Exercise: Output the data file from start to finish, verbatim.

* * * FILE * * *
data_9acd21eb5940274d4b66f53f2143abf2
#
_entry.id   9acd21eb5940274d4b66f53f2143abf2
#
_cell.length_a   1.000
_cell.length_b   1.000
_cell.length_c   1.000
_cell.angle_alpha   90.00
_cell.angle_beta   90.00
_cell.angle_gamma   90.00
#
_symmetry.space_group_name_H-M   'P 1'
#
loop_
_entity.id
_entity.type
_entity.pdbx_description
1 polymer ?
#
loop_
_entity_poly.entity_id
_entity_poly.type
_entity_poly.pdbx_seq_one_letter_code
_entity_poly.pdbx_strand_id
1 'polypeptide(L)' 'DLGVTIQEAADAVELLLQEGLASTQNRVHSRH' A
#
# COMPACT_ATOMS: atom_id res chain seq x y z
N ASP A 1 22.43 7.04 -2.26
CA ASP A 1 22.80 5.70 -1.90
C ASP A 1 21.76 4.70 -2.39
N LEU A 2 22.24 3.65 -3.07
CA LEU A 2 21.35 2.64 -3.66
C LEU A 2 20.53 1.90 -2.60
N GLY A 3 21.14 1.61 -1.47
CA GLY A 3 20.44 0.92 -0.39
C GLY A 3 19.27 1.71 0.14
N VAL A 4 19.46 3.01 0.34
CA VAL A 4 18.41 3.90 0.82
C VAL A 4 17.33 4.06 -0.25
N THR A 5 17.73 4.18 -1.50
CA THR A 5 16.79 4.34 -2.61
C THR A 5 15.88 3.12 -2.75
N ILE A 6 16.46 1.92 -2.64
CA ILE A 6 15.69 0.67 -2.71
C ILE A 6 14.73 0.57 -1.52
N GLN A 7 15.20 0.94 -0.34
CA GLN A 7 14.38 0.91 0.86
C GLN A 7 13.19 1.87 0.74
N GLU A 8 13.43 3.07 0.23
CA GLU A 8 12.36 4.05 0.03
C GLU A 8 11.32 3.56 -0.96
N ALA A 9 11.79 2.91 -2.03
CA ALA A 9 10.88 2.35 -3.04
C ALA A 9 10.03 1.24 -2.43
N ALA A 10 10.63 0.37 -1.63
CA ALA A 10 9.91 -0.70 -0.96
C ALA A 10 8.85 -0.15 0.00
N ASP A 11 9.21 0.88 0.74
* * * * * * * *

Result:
data_9acd21eb5940274d4b66f53f2143abf2
#
_entry.id   9acd21eb5940274d4b66f53f2143abf2
#
_cell.length_a   1.000
_cell.length_b   1.000
_cell.length_c   1.000
_cell.angle_alpha   90.00
_cell.angle_beta   90.00
_cell.angle_gamma   90.00
#
_symmetry.space_group_name_H-M   'P 1'
#
loop_
_entity.id
_entity.type
_entity.pdbx_description
1 polymer ?
#
loop_
_entity_poly.entity_id
_entity_poly.type
_entity_poly.pdbx_seq_one_letter_code
_entity_poly.pdbx_strand_id
1 'polypeptide(L)' 'DLGVTIQEAADAVELLLQEGLASTQNRVHSRH' A
#
# COMPACT_ATOMS: atom_id res chain seq x y z
N ASP A 1 22.43 7.04 -2.26
CA ASP A 1 22.80 5.70 -1.90
C ASP A 1 21.76 4.70 -2.39
N LEU A 2 22.24 3.65 -3.07
CA LEU A 2 21.35 2.64 -3.66
C LEU A 2 20.53 1.90 -2.60
N GLY A 3 21.14 1.61 -1.47
CA GLY A 3 20.44 0.92 -0.39
C GLY A 3 19.27 1.71 0.14
N VAL A 4 19.46 3.01 0.34
CA VAL A 4 18.41 3.90 0.82
C VAL A 4 17.33 4.06 -0.25
N THR A 5 17.73 4.18 -1.50
CA THR A 5 16.79 4.34 -2.61
C THR A 5 15.88 3.12 -2.75
N ILE A 6 16.46 1.92 -2.64
CA ILE A 6 15.69 0.67 -2.71
C ILE A 6 14.73 0.57 -1.52
N GLN A 7 15.20 0.94 -0.34
CA GLN A 7 14.38 0.91 0.86
C GLN A 7 13.19 1.87 0.74
N GLU A 8 13.43 3.07 0.23
CA GLU A 8 12.36 4.05 0.03
C GLU A 8 11.32 3.56 -0.96
N ALA A 9 11.79 2.91 -2.03
CA ALA A 9 10.88 2.35 -3.04
C ALA A 9 10.03 1.24 -2.43
N ALA A 10 10.63 0.37 -1.63
CA ALA A 10 9.91 -0.70 -0.96
C ALA A 10 8.85 -0.15 0.00
N ASP A 11 9.21 0.88 0.74